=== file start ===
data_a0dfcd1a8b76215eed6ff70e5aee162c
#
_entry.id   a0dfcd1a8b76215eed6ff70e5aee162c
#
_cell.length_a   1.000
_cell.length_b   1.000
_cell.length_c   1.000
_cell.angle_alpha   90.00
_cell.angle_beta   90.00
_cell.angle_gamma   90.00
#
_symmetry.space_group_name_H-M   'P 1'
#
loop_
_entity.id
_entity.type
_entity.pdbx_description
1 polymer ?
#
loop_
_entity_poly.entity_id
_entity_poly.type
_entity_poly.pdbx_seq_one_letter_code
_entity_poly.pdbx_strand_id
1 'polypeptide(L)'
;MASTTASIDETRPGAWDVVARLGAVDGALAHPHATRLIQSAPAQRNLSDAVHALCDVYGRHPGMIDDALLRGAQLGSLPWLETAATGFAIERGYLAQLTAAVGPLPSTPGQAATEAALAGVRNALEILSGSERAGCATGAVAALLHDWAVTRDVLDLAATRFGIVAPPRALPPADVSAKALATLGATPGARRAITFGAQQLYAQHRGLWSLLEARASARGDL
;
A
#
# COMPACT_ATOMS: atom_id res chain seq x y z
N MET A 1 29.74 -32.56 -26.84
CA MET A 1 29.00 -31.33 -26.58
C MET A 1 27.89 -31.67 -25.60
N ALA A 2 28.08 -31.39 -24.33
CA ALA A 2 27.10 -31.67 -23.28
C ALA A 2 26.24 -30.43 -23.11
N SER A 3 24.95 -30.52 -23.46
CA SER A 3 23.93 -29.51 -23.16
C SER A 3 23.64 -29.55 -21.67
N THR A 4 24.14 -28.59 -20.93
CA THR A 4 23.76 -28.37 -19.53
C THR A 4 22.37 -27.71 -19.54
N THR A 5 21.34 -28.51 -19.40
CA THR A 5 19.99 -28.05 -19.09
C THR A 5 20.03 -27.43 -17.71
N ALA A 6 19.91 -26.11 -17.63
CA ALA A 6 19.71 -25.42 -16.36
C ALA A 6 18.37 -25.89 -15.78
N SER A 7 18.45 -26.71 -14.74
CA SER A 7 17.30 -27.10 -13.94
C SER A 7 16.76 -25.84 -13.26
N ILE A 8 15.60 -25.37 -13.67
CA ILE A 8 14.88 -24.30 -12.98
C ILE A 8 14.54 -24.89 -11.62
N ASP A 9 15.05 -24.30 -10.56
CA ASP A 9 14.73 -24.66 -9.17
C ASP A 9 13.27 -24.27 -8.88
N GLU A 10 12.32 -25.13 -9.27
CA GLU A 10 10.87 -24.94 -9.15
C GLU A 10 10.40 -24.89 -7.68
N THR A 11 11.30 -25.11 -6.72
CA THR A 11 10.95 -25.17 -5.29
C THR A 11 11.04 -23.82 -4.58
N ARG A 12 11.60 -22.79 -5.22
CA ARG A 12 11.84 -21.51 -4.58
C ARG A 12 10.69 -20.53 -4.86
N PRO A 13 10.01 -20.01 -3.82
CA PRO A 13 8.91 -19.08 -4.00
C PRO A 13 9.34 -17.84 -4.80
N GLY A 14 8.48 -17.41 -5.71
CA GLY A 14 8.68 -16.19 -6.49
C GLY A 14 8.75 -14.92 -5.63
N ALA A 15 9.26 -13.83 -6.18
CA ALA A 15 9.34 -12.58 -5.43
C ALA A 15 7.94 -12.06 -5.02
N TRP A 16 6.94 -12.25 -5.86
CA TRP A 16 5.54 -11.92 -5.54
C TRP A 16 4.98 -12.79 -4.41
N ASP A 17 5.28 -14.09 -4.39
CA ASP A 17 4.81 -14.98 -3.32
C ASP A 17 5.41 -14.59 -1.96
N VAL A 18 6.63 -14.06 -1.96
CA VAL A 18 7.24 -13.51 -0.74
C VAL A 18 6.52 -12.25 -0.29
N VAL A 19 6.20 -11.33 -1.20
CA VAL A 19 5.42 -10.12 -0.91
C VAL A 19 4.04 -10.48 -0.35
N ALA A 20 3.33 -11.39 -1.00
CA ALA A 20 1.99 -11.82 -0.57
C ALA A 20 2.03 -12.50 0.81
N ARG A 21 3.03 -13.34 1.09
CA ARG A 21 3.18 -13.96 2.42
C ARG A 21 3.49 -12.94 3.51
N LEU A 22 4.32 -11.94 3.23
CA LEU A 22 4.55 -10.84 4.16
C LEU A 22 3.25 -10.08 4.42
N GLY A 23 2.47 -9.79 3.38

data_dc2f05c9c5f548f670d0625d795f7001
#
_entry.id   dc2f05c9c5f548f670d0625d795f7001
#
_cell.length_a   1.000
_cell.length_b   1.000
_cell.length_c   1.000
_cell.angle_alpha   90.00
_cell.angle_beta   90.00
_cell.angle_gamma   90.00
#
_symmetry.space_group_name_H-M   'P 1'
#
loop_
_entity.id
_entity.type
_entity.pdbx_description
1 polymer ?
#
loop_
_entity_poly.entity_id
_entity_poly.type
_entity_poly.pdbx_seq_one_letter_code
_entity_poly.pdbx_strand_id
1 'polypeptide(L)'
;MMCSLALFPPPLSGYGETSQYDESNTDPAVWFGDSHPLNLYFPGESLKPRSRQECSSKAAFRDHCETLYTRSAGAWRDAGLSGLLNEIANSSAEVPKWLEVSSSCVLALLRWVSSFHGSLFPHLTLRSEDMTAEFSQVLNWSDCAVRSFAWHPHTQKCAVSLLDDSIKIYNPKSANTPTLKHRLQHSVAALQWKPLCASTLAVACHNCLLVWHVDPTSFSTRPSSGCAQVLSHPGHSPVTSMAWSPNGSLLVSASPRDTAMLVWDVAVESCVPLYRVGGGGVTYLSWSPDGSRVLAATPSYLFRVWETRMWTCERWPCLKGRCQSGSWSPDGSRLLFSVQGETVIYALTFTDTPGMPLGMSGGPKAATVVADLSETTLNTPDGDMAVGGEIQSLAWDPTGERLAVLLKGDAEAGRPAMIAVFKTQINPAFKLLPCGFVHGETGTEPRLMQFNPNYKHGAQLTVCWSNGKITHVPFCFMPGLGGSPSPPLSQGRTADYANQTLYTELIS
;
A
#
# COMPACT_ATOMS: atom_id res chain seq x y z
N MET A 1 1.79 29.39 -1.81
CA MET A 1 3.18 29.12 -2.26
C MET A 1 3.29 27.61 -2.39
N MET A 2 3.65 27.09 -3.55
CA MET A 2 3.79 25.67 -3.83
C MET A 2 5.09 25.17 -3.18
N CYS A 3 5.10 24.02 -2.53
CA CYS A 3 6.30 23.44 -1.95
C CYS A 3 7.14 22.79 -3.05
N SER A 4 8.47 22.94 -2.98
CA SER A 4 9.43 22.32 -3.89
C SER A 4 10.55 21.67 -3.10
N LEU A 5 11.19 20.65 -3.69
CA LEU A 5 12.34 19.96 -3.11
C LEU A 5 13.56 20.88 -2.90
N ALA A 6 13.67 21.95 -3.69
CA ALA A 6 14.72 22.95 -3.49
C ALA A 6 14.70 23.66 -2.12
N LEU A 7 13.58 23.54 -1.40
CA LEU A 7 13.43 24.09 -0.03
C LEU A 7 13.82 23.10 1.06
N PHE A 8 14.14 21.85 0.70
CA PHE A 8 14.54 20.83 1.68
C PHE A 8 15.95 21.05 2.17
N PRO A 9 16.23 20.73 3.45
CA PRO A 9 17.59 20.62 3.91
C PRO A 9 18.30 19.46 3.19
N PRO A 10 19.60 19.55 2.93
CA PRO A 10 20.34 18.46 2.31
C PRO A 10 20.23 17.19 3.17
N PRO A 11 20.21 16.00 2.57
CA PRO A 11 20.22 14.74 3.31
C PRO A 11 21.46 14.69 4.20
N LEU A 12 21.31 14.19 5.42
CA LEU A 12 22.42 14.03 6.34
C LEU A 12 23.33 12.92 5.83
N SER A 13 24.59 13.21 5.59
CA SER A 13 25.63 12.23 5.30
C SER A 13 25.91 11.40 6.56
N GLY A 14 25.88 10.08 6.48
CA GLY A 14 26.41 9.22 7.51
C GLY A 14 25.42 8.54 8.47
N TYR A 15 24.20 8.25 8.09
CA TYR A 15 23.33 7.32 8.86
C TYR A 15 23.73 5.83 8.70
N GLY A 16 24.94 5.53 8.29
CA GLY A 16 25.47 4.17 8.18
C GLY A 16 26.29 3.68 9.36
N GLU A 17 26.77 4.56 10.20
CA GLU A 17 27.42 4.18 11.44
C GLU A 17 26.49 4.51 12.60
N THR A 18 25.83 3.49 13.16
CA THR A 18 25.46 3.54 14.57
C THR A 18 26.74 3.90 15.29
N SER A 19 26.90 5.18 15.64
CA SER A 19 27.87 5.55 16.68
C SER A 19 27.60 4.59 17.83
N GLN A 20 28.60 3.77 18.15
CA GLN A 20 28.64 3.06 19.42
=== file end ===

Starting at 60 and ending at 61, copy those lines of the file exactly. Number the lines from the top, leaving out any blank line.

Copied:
C GLU A 10 10.40 -24.89 -7.68
N THR A 11 11.30 -25.11 -6.72